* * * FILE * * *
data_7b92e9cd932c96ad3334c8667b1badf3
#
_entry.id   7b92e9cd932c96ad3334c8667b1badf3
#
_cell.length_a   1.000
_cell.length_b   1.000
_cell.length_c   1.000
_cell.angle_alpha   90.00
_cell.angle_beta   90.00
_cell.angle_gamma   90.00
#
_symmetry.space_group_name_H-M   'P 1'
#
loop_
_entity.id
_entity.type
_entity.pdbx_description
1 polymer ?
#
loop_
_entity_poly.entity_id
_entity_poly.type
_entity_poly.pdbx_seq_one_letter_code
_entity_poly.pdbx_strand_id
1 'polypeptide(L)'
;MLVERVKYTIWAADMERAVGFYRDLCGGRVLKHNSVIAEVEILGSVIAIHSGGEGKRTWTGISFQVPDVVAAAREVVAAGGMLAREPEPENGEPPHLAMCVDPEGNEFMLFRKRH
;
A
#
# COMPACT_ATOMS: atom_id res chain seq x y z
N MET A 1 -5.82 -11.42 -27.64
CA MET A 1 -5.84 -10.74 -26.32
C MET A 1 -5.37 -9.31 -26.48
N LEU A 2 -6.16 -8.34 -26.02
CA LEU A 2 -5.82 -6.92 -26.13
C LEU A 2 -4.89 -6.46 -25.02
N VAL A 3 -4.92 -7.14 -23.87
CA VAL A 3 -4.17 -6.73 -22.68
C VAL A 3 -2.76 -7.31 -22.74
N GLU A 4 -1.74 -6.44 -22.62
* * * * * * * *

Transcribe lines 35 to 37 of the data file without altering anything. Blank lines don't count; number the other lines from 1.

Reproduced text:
CA LEU A 2 -5.82 -6.92 -26.13
C LEU A 2 -4.89 -6.46 -25.02
N VAL A 3 -4.92 -7.14 -23.87